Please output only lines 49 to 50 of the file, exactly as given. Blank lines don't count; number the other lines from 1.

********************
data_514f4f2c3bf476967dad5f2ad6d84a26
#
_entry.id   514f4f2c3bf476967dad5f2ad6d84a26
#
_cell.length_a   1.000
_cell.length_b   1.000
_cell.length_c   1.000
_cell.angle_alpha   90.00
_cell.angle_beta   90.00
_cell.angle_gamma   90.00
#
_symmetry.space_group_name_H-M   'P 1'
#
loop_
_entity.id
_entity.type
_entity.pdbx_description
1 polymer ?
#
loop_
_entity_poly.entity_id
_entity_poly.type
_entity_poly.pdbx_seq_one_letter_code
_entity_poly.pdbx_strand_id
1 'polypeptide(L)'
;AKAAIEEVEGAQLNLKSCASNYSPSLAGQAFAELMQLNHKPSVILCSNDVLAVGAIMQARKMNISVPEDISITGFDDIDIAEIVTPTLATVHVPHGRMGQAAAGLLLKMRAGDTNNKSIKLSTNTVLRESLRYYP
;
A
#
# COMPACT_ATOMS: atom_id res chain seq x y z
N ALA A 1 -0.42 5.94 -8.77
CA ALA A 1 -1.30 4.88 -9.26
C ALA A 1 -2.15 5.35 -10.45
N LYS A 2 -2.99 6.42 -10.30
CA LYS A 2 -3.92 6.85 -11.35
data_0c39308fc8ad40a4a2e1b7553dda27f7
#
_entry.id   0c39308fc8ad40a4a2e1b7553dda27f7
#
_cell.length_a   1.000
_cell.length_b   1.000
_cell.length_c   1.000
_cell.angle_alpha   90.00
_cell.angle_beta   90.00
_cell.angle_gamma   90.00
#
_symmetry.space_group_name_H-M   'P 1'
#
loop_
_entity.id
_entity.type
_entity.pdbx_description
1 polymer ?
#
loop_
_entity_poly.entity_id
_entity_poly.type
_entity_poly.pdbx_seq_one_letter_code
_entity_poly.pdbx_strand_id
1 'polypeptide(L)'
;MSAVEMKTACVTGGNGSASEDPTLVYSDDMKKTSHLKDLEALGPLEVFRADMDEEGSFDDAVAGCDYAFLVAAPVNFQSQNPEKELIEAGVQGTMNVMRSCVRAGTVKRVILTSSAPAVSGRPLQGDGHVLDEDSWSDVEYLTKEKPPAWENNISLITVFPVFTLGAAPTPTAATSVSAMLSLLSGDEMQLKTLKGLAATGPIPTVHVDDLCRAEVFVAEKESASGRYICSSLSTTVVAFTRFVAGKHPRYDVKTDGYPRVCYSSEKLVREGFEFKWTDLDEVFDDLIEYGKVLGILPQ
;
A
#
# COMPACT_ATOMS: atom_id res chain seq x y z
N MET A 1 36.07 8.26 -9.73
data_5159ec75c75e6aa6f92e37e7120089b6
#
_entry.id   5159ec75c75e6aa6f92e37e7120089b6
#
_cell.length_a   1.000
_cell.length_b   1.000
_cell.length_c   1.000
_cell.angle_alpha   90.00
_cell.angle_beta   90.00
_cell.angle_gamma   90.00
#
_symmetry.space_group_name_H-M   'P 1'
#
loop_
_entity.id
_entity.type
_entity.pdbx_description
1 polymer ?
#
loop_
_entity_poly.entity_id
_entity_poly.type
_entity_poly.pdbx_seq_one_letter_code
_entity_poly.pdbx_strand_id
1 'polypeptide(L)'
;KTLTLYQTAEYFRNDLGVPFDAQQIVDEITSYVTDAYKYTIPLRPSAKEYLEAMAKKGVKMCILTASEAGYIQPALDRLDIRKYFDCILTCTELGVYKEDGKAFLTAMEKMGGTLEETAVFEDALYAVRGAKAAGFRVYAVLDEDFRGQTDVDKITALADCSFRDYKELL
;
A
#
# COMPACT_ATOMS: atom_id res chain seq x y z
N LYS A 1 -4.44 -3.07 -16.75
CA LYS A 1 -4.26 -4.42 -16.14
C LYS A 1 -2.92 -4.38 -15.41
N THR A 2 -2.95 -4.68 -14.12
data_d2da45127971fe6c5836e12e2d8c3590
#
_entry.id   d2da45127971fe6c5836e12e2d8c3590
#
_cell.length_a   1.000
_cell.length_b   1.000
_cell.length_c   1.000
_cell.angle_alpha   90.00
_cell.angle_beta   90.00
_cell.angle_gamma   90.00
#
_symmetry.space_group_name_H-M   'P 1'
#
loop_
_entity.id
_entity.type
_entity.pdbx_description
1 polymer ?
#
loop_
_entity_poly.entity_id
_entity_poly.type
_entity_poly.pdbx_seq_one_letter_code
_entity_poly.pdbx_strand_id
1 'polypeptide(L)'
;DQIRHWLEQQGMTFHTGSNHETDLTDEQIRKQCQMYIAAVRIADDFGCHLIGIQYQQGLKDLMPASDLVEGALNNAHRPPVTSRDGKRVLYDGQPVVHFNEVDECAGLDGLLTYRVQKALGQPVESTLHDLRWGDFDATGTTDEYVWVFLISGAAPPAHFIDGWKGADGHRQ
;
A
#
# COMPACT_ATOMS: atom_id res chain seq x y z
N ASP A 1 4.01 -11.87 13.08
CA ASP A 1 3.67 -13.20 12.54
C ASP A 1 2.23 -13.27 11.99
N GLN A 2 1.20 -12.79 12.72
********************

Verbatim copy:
loop_
_entity.id